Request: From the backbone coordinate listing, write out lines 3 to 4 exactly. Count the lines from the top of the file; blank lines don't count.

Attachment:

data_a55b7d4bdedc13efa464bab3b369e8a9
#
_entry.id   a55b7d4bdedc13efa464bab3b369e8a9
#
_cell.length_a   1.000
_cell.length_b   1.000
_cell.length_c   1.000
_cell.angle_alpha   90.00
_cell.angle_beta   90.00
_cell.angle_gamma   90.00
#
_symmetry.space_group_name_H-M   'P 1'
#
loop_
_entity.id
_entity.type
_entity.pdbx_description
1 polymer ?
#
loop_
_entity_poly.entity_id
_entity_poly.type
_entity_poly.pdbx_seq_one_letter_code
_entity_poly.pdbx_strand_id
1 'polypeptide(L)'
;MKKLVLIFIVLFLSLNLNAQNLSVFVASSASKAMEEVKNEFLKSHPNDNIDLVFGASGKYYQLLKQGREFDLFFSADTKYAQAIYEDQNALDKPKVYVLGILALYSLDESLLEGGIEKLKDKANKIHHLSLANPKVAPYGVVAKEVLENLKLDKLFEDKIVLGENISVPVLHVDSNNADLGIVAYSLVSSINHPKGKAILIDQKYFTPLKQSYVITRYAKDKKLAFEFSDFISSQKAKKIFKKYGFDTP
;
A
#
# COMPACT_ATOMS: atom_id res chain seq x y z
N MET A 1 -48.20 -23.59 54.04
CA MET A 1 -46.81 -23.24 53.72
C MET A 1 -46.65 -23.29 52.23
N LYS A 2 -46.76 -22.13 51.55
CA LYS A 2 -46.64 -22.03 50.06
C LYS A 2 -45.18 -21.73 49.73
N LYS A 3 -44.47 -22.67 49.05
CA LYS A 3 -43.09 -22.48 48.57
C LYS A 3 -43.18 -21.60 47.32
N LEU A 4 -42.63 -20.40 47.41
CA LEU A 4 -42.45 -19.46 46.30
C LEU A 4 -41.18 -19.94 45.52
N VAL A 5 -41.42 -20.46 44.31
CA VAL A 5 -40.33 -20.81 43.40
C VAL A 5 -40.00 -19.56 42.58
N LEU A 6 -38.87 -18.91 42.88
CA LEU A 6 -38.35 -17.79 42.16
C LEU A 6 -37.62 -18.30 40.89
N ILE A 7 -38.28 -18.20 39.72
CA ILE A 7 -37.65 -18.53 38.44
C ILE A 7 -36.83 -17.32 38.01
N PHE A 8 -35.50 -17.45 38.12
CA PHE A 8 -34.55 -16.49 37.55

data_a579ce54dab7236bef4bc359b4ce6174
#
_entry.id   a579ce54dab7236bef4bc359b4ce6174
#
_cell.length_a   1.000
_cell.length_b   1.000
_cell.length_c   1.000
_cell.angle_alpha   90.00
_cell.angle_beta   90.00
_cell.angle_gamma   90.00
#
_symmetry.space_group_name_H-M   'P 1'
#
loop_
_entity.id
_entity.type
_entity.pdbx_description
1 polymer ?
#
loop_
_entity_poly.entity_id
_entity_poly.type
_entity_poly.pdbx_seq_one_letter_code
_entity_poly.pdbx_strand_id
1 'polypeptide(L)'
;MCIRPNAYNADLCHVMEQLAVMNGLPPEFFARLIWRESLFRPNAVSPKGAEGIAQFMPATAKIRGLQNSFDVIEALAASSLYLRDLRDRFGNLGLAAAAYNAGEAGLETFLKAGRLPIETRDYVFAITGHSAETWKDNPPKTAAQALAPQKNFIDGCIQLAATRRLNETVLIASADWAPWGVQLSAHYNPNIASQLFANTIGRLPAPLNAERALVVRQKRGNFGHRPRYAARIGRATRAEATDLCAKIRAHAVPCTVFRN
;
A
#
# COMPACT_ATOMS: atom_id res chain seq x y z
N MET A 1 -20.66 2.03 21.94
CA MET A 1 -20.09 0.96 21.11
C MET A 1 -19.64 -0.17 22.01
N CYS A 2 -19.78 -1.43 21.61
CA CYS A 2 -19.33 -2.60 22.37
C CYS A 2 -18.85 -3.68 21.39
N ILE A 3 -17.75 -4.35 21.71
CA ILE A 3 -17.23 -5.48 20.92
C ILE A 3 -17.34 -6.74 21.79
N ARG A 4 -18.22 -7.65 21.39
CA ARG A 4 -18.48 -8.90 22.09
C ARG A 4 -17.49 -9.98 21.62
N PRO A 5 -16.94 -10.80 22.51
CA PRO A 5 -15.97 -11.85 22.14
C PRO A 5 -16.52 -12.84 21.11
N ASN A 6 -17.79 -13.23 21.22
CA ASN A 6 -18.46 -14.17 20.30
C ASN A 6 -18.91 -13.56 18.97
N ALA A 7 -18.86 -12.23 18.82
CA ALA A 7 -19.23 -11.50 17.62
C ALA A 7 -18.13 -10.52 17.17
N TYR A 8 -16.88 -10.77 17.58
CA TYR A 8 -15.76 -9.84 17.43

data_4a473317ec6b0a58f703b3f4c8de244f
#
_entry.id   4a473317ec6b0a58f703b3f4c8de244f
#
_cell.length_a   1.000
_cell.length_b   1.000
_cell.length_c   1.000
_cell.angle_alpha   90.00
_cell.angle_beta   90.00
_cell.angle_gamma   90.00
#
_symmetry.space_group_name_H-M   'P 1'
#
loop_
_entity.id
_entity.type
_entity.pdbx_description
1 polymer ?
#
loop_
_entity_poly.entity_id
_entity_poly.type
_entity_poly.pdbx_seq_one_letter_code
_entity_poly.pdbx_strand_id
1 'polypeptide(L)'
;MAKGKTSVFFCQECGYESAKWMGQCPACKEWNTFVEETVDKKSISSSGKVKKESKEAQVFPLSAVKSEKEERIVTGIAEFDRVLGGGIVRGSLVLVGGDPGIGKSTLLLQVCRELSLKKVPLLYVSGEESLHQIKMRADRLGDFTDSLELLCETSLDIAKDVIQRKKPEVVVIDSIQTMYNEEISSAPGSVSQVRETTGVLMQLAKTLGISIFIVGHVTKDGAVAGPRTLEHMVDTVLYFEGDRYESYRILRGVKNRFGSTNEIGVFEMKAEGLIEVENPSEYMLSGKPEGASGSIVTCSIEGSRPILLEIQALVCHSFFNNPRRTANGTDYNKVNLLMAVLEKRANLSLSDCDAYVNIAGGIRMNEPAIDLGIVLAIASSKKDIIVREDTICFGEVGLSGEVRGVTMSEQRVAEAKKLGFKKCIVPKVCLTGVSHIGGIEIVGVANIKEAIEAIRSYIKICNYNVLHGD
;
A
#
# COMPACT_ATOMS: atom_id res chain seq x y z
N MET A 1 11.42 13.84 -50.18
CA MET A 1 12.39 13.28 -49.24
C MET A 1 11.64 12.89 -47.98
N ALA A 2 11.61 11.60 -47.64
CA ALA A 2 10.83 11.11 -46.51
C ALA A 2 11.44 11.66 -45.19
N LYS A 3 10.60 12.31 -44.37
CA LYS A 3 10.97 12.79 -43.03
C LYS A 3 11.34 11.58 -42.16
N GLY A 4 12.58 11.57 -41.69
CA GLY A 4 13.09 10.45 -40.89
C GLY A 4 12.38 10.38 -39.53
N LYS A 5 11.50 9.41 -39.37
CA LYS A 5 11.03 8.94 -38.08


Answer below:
_entry.id   a55b7d4bdedc13efa464bab3b369e8a9
#